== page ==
Data Economy

You can live forever! Digitally

Arnold Schwarzenegger in "Total Recall"
Source: TriStar Pictures

Gordon Bell, 79, doesn't expect to die anytime soon. But when the time inevitably comes, his grandchildren—and, when they're born, his great-grandchildren and their children—will have an insight into his life that few descendants ever get.

For nearly 15 years, Bell, researcher emeritus at the Microsoft Research Silicon Valley Laboratory, has been painstakingly digitizing and categorizing his life, storing personal and professional moments as part of a "lifelogging" project done in conjunction with a Microsoft research program called MyLifeBits.

He has amassed a collection of more than 150,000 photos, 750,000 digitized pages of text and 20,000 emails. And though he's not pursuing the project as actively as he once was, he's still looking for new ways to use personal data to help people improve their lives and legacies.

"My real belief is that we will be able to provide an afterlife conversational avatar [at some future point]," Bell said. "There's no reason you can't have that, like one would see in Wikipedia, but have that more conversational and in more detail. … You could ask it about parts of your life and hear [stories]."

(Read more: 10 strangest data findings you need to know)

That's down the road, though. For now, the digital detritus of a life is something Bell plans to give his grandchildren. First, though, he has to sort out the personal data he has collected so far.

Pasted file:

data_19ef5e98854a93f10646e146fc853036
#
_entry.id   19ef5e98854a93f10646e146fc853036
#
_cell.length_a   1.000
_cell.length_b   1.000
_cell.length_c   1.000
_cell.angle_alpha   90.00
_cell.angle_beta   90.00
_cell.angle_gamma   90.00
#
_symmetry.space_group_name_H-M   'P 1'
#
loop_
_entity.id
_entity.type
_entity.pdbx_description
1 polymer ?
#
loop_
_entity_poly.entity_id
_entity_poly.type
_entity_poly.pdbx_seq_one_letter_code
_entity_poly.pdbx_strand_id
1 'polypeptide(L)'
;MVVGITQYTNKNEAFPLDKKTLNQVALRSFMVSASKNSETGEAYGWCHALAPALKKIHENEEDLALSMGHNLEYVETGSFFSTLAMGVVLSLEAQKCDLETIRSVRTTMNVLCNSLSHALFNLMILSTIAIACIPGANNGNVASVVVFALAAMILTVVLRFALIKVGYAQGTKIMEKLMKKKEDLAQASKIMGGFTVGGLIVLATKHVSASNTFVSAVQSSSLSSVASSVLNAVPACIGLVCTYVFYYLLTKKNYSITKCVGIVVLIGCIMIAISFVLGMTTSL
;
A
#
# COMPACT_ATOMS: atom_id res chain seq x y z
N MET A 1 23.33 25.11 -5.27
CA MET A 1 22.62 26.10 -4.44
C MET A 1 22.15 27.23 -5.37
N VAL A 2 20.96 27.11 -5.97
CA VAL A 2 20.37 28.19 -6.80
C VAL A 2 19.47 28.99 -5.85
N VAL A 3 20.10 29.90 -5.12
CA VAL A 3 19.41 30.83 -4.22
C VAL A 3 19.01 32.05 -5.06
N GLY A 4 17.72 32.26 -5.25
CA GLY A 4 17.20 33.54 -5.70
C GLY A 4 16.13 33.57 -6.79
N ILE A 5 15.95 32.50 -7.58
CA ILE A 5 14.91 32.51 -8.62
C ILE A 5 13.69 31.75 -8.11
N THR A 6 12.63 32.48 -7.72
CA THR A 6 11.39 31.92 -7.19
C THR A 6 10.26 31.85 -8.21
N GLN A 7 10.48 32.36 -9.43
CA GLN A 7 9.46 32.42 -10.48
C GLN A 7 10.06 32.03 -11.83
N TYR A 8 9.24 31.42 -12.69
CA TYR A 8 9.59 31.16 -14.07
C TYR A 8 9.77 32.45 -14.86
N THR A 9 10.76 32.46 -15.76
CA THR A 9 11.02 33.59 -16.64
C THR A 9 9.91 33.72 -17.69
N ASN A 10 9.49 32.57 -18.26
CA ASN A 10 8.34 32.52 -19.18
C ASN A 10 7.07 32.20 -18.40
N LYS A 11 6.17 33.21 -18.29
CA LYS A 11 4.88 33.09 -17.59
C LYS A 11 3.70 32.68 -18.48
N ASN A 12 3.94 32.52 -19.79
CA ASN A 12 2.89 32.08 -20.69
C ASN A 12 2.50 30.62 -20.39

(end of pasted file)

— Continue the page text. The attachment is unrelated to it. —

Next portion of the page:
"I'd say probably my greatest fear is I'm not spending enough time on the organization and legacy aspects of it," he said.

These days, he's focusing on health issues, rather than the moments of his life.

"My main focus now is personal health tracking," he said. "I'm on my second heart attack, second bypass and second pacemaker. I have to be careful to make sure I exercise. So I monitor myself."

E-memory is the true memory of your life. If I read a book or article, then my e-memory has that story, but my bio-memory just has reference to the fact that it's there.
Gordon Bell
Researcher emeritus in the Microsoft Research Silicon Valley Laboratory, and author of "Total Recall: How the E-Memory Revolution Will Change Everything"

To that end, he has swapped the lifelogging camera for a Basis Watch and Polar heart monitoring strap.

"I've been tracking that data for the past year," he said. "I try to use it to understand what's going on."

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Multiple personality order

As he amassed his data, Bell came to realize that we live a variety of lives, which he compartmentalizes into folders. He explores the concept in "Total Recall: How the E-Memory Revolution Will Change Everything," a book about his lifelogging experiences.

There's your life with family, your life with friends, your life at work, and subset lives with people within those folders. Your memories for those break into two categories: e-memory, which is the quantifiable aspects, such as documents and pictures; and bio-memory, which can be altered by emotion and time.

"My full bottom line is the e-memory is the true memory of your life," Bell said. "If I read a book or article, then my e-memory has that story, but my bio-memory just has reference to the fact that it's there."

Bell started lifelogging as a personal project, but Microsoft ultimately backed him in his quest. It was just a fraction of the money the company spends on research and development. Last year, for instance, that totaled over $10 billion, but it did help build awareness around the company's SenseCam, which has since been licensed out to other companies.

"It was seen to be the ultimate future of what personal computing is," Bell said. "As it turns out, there are over 30 companies that have started doing some aspect of MyLifeBits that credit our work."